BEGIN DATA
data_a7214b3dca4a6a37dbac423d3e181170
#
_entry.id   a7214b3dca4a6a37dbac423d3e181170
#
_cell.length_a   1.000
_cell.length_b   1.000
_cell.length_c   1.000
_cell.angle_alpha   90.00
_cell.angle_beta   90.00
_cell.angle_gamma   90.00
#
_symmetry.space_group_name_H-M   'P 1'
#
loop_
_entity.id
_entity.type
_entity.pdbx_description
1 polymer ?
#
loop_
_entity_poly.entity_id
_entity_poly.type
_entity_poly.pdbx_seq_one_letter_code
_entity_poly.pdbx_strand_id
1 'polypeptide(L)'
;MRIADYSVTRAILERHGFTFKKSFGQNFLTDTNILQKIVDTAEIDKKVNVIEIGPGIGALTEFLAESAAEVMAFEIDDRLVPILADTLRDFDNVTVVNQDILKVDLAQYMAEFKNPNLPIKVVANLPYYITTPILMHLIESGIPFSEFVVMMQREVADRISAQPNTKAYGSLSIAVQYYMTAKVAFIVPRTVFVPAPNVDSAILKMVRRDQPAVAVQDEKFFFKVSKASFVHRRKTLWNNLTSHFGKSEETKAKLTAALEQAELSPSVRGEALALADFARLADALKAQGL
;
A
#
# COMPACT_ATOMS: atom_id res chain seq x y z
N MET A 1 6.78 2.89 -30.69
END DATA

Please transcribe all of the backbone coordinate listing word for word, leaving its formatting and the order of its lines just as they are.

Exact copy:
data_a7214b3dca4a6a37dbac423d3e181170
#
_entry.id   a7214b3dca4a6a37dbac423d3e181170
#
_cell.length_a   1.000
_cell.length_b   1.000
_cell.length_c   1.000
_cell.angle_alpha   90.00
_cell.angle_beta   90.00
_cell.angle_gamma   90.00
#
_symmetry.space_group_name_H-M   'P 1'
#
loop_
_entity.id
_entity.type
_entity.pdbx_description
1 polymer ?
#
loop_
_entity_poly.entity_id
_entity_poly.type
_entity_poly.pdbx_seq_one_letter_code
_entity_poly.pdbx_strand_id
1 'polypeptide(L)'
;MRIADYSVTRAILERHGFTFKKSFGQNFLTDTNILQKIVDTAEIDKKVNVIEIGPGIGALTEFLAESAAEVMAFEIDDRLVPILADTLRDFDNVTVVNQDILKVDLAQYMAEFKNPNLPIKVVANLPYYITTPILMHLIESGIPFSEFVVMMQREVADRISAQPNTKAYGSLSIAVQYYMTAKVAFIVPRTVFVPAPNVDSAILKMVRRDQPAVAVQDEKFFFKVSKASFVHRRKTLWNNLTSHFGKSEETKAKLTAALEQAELSPSVRGEALALADFARLADALKAQGL
;
A
#
# COMPACT_ATOMS: atom_id res chain seq x y z
N MET A 1 6.78 2.89 -30.69